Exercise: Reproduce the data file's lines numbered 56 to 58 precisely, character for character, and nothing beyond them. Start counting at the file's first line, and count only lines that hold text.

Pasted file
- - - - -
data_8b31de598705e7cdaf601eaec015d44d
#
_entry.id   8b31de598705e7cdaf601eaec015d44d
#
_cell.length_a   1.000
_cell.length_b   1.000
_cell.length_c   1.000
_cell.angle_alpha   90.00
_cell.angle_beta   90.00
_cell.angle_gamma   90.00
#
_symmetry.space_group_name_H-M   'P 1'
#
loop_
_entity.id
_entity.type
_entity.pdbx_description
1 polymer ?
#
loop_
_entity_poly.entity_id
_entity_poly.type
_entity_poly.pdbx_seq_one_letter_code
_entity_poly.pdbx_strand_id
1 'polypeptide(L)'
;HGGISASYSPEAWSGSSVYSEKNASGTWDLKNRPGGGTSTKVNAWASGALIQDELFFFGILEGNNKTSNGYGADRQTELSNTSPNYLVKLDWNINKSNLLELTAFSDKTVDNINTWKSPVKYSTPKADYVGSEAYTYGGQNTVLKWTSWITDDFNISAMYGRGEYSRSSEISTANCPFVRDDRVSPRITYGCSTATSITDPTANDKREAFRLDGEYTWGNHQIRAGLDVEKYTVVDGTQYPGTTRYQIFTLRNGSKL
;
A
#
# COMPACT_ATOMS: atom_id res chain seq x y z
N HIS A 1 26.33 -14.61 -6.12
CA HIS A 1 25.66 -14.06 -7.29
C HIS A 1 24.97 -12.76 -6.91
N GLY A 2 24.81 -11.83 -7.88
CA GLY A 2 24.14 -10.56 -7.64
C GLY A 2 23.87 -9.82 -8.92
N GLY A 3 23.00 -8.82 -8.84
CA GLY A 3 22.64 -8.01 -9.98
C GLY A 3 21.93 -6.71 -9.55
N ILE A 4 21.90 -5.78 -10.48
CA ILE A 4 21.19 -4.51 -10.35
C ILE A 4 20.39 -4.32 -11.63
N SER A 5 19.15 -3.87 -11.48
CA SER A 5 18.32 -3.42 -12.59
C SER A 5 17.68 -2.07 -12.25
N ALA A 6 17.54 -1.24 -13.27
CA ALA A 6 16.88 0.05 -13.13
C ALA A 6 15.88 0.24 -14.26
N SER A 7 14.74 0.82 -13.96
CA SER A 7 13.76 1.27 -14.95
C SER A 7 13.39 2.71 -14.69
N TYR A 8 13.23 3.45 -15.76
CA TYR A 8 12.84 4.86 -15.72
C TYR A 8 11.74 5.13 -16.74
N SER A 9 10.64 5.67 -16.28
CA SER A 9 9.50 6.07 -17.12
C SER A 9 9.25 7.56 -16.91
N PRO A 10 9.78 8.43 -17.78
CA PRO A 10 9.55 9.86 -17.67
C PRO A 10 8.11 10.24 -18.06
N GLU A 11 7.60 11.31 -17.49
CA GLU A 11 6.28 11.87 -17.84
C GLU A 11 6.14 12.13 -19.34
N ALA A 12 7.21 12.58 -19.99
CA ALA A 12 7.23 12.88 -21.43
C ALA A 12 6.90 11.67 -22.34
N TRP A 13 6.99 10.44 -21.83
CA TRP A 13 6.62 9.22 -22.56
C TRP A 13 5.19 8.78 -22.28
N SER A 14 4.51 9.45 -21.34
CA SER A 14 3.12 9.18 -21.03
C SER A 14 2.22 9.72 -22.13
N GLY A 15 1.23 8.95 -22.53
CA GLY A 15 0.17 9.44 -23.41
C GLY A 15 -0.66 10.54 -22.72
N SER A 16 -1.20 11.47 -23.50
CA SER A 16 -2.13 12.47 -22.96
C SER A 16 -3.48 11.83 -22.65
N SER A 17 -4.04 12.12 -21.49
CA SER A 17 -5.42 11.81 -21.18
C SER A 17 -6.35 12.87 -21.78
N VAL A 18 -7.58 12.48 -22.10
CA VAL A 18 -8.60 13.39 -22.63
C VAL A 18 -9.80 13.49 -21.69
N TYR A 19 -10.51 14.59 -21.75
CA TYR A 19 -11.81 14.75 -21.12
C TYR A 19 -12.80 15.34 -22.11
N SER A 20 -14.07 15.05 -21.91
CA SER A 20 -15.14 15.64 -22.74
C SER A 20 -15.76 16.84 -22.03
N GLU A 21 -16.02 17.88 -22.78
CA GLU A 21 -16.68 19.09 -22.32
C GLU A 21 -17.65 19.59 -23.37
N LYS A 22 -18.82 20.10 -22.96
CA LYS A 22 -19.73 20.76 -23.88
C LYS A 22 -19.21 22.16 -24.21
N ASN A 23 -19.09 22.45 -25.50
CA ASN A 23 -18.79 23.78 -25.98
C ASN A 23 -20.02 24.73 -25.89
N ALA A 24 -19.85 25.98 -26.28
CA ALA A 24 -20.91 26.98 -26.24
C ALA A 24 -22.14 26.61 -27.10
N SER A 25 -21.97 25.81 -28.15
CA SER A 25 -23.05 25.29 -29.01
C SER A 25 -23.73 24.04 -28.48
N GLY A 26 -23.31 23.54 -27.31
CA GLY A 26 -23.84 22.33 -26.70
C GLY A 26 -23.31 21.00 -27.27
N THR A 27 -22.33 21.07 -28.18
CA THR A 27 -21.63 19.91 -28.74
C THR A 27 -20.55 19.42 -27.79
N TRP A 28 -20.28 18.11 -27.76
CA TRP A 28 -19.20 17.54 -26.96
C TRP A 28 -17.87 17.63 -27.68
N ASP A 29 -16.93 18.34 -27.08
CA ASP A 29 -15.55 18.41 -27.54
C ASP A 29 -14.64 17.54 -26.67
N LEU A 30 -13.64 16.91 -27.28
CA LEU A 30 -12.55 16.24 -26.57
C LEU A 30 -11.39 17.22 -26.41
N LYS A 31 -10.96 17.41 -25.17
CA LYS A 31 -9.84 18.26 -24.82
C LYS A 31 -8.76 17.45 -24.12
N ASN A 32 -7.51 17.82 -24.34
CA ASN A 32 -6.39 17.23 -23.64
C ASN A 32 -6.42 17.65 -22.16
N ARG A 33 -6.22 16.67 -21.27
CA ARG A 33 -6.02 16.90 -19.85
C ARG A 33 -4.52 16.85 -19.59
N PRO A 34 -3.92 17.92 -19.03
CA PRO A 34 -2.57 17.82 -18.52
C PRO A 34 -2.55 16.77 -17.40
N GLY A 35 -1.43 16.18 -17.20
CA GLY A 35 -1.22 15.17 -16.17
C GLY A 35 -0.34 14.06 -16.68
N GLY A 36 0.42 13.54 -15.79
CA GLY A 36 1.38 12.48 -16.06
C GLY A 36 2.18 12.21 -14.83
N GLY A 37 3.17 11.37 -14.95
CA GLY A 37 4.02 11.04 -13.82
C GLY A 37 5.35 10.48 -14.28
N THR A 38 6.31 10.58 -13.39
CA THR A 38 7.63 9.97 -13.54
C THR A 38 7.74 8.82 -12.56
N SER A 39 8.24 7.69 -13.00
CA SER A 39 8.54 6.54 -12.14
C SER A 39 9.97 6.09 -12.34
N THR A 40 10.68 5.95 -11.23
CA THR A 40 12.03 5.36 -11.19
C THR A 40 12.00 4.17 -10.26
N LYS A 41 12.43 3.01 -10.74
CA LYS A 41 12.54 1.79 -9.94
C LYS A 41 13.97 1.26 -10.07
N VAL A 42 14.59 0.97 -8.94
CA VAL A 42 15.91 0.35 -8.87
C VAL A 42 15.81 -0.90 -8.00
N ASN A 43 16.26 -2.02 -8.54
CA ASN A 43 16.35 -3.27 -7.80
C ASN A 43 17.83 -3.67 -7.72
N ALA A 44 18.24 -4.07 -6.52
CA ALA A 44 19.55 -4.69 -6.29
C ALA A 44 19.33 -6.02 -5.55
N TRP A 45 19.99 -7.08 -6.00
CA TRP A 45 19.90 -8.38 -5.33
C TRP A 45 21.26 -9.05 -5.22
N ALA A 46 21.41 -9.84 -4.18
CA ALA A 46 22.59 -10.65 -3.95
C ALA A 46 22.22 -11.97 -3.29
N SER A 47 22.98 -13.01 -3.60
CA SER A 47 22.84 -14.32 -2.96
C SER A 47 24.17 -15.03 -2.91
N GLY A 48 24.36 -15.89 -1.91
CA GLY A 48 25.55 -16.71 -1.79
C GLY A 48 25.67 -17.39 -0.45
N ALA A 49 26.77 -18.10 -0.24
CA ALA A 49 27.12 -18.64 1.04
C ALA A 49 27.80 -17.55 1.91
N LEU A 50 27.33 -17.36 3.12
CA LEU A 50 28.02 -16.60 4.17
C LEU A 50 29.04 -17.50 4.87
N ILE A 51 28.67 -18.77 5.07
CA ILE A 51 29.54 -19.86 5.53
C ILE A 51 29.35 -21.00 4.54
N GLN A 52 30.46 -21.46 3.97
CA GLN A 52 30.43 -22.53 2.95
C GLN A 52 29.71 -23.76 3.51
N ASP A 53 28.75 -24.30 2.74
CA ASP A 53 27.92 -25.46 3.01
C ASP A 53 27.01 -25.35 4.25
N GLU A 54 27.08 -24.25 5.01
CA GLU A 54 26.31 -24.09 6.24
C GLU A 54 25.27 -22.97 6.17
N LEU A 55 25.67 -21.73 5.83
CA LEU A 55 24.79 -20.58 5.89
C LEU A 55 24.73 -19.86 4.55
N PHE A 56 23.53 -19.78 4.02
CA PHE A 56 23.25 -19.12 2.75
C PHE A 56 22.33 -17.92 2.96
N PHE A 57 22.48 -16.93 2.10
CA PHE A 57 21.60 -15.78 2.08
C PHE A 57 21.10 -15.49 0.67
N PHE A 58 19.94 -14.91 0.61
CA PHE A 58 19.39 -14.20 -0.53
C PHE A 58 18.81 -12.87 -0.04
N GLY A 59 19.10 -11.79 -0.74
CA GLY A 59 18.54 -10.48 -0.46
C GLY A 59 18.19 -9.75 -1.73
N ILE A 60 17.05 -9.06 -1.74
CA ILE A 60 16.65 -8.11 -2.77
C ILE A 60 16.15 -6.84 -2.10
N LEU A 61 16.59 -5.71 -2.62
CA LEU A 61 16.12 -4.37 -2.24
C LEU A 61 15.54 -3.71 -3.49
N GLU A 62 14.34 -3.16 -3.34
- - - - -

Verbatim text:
CA SER A 9 9.50 6.07 -17.12
C SER A 9 9.25 7.56 -16.91
N PRO A 10 9.78 8.43 -17.78